I've been on a major beef kick lately. I love the flavor that comes out of beef with a simple rub and some time in the smoker.
One of the cuts that really tastes great after taking on smoke, is beef back ribs. In this post, I'm going to share how to cook beef back ribs on a smoker and share a simple smoked beef back ribs recipe.
What Are Beef Back Ribs?
In my post about Smoked Beef Chuck Ribs, I broke down the differences between Beef Back Ribs, Beef Chuck Ribs, and Beef Plate Ribs. In a perfect world, I'd eat Beef Plate Ribs every day. I'd also be wealthy enough to purchase beef plate ribs every day...
By the way, another reason I like beef ribs, and any type of rib for that matter, is because they are great for a tailgate party. I'm super competitive, and love playing tailgating games!
Some of my favorite tailgating games are cornhole, and ladder toss. When I was younger I might have included beer pong in this list, but I'm a "responsible" adult now.
One of the reasons that I really like beef back ribs is the price! Beef Back Ribs don't typically have a lot of meat on them, and you can get them for a steal at the grocery store.
How to Prepare Beef Back Ribs
Preparing this smoked beef back ribs recipe is really easy.
The first step to prepare beef back ribs is to remove the silver skin on the underside of the rack. In my experience, the silver skin on beef ribs is a little more difficult to remove than the silver skin on pork ribs. Use the back side of a butter knife to help peel the skin back, and then use a paper towel to grab the skin and peel it away.
After you've removed the silver skin rub both sides of the ribs with olive oil. I use olive oil as a binding agent for my rub, but some people use mustard or avocado oil. I don't think the type of binding agent you use makes a difference. Some people may think otherwise.
Applying the Rub to Beef Back Ribs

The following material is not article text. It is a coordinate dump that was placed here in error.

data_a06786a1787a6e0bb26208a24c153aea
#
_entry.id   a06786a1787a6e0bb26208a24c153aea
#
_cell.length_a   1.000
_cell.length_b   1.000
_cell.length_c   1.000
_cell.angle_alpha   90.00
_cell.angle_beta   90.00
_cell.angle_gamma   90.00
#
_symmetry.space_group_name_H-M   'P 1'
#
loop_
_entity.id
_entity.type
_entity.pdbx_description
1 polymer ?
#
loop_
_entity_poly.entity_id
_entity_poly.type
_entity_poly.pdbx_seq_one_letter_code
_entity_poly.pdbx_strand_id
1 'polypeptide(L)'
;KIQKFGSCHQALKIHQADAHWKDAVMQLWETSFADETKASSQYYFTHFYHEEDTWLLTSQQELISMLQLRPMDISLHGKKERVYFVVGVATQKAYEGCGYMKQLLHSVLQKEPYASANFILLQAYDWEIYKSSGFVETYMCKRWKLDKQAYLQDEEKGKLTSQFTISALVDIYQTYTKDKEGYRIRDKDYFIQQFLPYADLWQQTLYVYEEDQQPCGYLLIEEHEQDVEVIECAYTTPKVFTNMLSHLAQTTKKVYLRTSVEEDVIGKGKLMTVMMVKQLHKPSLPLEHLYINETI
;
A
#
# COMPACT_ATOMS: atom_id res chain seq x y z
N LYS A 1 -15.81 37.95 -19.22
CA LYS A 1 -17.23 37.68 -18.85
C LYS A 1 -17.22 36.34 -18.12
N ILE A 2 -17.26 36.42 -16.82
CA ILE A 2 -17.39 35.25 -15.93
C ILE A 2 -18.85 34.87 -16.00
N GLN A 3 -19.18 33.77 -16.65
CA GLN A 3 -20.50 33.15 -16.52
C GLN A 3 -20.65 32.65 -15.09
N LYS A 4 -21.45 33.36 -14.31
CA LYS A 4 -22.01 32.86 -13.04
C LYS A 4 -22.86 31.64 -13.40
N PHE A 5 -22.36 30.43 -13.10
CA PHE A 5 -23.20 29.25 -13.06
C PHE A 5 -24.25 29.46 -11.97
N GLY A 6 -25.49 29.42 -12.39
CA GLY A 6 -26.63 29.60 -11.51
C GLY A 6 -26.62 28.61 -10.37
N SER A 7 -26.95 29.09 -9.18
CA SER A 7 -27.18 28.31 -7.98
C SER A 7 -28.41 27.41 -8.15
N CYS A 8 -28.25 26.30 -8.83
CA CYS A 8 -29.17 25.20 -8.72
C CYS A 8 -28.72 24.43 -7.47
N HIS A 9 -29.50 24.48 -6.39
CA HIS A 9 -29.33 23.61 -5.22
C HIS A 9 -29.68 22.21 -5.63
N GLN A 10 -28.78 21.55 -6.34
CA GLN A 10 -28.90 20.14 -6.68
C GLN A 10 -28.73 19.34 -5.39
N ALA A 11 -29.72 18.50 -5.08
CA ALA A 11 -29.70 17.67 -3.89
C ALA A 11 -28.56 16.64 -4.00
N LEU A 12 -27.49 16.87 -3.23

Once you've applied the binding agent generously apply your rub. Be sure to get the rub on both sides of the rack. Most of the meat on beef back ribs is between the bones. Make sure those parts of the rack are thoroughly covered by the rub.
You can get as fancy as you want with the rub, but my go to is a Salt, Pepper, Garlic, and Coffee rub that I make at home. I also really like all of Traeger's rubs. Traeger's Big Game Rub has a great flavor that compliments beef nicely.
How To Cook Beef Back Ribs on a Smoker
Cooking beef back ribs on a smoker is easy, as long as you have a good meat thermometer. There are two options I recommend; if you cook a lot of food, or you just want the best, the Thermapen ONE is the way to go. If you just want a thermometer that does what it's supposed to and is easy to use, the Thermopop is the one you need.
I smoke beef back ribs at 225 degrees. It should take about 6 hours in total to cook the ribs, but checking the temp of the meat is crucial as you get close to the end of the cook.
After 4 hours I start checking the temp of the meat in between the bones. Then check the temp again each hour until you're close. The ribs are ready to rest when they get to 200 degrees.
Wrap them with foil and throw them in a good cooler for twenty minutes, and then dig in!
Smoked Beef Back Ribs Recipe
- 1 rack Beef Back Ribs silver skin removed
- 1 tbsp black peppercorns
- 1 tbsp coarse sea salt
- 1 tsp garlic powder
- 1 tbsp coffee beans
- 1 tbsp olive oil
- Add all of the dry ingredients to a coffee grinder and grind on the fine grind setting
- Mix the result with a spoon and set aside - this is your rub
- Remove the silver skin from the beef back ribs. If it's stubborn, use the back end of a knife and some paper towels to get started
- Rub the entire surface of the ribs with olive oil
- Generously apply the rub, being sure to get both the top and bottom side of the rack
- Place in smoker and smoke at 225 degrees
- The ribs can be pulled from the smoker when the internal temp of the meat in the thickest part is 200 degrees
- Let the meat rest wrapped in foil and in a cooler for 30 minutes and then enjoy!
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